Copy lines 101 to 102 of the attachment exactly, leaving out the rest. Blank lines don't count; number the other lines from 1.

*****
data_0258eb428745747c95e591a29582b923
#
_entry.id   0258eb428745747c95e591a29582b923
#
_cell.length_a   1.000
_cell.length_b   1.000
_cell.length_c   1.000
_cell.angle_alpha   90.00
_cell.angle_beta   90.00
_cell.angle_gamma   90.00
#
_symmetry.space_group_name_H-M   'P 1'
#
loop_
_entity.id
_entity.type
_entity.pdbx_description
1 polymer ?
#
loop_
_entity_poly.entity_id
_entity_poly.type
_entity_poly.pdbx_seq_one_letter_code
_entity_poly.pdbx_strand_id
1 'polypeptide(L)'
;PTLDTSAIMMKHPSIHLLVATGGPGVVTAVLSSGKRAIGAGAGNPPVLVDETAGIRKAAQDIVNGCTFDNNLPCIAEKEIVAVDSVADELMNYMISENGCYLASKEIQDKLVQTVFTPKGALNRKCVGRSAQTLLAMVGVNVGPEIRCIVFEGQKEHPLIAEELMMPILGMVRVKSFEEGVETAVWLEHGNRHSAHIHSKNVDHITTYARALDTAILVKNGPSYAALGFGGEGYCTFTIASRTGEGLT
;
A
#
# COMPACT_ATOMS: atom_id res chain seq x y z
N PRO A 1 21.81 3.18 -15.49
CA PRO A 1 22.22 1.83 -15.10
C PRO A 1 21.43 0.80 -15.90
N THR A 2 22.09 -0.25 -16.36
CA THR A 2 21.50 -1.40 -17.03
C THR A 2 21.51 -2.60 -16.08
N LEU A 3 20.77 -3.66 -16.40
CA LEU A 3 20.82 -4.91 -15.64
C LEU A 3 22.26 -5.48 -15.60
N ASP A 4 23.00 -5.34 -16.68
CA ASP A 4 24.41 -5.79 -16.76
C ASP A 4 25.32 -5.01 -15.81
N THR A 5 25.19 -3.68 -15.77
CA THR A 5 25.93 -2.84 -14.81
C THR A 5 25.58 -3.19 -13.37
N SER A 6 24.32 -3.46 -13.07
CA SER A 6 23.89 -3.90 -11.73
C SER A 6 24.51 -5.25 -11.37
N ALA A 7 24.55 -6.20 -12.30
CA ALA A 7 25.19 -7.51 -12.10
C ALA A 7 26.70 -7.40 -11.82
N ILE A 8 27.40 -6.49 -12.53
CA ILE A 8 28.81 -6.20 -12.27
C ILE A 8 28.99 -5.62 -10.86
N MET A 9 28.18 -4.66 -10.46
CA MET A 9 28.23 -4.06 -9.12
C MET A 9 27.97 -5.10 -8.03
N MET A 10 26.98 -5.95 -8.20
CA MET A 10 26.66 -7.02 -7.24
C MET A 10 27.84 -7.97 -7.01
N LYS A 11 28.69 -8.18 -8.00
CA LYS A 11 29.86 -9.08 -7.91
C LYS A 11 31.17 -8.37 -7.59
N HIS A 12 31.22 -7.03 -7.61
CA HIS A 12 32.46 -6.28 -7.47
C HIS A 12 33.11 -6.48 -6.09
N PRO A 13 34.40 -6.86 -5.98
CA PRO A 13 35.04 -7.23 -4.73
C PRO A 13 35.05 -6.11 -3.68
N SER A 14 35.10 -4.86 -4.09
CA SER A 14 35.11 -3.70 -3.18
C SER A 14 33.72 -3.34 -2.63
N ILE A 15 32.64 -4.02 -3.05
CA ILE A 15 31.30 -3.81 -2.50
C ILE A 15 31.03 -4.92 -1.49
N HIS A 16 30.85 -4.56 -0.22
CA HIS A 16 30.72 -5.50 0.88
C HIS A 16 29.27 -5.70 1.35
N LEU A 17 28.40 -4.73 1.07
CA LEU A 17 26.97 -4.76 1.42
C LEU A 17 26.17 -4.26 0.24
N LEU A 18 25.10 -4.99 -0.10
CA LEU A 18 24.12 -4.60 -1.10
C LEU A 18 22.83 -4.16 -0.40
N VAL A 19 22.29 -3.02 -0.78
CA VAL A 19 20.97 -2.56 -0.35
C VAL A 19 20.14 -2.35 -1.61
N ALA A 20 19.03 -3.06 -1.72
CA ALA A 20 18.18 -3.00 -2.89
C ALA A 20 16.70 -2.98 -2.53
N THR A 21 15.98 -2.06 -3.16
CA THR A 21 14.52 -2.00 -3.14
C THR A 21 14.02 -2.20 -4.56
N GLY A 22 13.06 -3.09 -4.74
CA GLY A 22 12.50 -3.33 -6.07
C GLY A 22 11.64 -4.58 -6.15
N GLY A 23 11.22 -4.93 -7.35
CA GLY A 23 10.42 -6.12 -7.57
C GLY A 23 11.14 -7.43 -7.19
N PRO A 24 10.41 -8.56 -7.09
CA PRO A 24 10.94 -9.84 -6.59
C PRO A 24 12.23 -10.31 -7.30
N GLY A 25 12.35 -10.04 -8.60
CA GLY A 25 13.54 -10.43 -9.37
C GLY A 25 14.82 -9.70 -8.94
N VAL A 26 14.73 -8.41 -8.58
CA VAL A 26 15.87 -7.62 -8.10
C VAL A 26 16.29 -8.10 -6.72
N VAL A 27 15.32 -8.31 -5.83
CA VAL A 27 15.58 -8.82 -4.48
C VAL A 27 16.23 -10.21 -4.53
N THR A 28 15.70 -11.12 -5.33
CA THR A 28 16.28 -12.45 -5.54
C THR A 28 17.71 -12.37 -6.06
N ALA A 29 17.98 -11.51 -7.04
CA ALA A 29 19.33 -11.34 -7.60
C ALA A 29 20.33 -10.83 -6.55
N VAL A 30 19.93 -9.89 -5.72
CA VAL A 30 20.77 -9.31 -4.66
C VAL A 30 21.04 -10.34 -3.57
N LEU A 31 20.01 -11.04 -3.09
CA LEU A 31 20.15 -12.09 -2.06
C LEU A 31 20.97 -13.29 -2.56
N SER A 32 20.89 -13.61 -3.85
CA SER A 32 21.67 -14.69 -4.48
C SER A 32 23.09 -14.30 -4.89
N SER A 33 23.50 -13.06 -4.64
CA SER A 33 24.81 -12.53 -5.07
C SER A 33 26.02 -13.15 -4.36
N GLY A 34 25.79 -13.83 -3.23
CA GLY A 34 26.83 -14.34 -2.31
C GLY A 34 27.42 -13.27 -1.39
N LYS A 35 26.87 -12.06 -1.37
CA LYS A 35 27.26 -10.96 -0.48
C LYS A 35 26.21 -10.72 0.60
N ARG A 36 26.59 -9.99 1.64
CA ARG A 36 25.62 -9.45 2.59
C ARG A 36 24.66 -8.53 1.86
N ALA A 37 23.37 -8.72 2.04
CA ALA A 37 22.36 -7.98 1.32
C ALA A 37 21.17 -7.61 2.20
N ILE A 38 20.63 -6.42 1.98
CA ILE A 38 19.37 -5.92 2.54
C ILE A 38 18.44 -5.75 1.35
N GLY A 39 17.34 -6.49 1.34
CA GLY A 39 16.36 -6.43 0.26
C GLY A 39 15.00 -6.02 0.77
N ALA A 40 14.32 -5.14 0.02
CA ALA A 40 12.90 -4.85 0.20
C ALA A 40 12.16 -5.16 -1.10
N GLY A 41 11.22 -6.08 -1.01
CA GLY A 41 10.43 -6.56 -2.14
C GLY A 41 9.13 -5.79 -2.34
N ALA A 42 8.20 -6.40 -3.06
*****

CA PRO A 24 10.94 -9.84 -6.59
C PRO A 24 12.23 -10.31 -7.30